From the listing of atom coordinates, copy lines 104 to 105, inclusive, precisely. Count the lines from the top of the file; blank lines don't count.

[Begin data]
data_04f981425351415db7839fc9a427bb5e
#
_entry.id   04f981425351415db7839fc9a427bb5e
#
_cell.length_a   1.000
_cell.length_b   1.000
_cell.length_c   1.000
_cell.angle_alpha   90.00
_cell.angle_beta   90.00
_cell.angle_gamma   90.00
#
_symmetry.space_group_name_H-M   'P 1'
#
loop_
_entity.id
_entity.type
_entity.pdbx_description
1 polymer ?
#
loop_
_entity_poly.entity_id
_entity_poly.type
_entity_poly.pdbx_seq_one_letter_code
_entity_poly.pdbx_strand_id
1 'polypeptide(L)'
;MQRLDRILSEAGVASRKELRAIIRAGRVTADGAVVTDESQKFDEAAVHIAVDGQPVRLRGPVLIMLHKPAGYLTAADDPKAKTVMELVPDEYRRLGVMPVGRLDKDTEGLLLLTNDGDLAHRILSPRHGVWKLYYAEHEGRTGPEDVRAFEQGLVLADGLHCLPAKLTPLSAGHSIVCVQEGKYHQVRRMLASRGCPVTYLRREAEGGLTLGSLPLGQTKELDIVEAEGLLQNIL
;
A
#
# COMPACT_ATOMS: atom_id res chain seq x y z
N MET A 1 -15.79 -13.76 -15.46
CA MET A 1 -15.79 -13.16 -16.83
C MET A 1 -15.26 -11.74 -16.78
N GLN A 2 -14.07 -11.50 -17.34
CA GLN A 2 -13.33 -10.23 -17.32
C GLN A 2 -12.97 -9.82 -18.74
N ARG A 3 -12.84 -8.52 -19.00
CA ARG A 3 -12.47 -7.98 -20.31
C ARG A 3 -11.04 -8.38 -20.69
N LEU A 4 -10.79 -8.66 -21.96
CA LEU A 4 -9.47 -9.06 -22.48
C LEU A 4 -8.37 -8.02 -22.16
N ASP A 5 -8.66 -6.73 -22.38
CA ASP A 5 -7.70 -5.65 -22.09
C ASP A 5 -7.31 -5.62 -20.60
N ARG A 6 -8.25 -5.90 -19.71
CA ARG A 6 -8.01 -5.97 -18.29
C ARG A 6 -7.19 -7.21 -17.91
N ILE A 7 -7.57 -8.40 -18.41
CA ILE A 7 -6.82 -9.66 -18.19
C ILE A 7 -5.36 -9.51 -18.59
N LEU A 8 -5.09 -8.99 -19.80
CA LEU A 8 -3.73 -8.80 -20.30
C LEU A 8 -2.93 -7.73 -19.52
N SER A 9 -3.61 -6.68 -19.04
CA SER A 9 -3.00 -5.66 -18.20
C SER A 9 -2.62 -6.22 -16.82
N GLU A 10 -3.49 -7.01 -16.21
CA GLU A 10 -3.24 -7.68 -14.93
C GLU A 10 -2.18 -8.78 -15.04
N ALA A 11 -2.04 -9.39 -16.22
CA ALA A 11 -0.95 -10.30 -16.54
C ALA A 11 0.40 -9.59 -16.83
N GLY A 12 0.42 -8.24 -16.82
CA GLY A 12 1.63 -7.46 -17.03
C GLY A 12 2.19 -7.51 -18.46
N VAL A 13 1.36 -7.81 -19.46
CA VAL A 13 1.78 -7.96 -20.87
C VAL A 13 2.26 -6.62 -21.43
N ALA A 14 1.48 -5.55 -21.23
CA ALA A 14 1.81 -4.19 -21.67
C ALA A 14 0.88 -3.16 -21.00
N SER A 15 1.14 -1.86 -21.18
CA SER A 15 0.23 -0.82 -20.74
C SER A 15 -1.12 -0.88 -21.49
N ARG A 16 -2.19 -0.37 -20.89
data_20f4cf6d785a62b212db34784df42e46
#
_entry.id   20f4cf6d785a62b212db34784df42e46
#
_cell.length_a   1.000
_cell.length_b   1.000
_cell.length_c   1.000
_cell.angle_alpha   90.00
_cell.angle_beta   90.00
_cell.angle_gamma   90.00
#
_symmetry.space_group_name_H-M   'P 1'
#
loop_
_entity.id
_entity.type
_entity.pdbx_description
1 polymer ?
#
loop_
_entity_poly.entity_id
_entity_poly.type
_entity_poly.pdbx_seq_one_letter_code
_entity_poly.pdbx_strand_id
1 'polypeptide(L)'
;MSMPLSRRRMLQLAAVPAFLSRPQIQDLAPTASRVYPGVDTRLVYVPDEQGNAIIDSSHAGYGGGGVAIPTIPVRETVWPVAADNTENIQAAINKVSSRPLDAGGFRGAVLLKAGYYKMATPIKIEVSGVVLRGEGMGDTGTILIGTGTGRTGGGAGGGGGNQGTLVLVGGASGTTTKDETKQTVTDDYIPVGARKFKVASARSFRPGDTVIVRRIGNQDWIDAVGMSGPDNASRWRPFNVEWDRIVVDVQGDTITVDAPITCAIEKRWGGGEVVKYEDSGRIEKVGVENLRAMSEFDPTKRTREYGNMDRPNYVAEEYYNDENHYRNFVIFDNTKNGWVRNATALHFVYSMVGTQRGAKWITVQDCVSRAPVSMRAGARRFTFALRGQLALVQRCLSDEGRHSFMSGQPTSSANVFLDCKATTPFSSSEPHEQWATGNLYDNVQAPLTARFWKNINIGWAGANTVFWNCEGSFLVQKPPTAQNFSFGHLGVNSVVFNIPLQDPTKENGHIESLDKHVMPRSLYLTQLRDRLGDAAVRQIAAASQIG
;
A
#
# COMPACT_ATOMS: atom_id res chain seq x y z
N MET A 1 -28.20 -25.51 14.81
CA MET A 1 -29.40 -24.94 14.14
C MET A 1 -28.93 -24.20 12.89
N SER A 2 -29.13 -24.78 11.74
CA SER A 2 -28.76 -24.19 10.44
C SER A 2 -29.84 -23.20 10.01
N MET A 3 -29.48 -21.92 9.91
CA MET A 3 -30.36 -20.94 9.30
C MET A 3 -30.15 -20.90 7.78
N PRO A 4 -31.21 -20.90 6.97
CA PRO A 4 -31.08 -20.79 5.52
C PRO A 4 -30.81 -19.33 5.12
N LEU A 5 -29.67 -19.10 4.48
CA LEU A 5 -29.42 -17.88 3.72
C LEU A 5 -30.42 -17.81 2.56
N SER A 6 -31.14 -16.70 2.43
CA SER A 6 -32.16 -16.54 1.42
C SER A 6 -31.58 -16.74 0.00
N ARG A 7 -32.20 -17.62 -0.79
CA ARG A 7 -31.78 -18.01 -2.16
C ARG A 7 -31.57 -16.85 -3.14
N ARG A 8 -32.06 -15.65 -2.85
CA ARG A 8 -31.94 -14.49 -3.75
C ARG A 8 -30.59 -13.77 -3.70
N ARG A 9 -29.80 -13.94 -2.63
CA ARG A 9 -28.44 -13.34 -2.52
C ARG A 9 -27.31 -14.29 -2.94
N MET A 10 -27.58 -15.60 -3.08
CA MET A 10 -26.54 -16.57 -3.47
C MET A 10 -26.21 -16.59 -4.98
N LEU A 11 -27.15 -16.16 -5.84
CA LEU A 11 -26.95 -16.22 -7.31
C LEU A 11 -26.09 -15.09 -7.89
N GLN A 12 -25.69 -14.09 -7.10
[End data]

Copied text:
A
#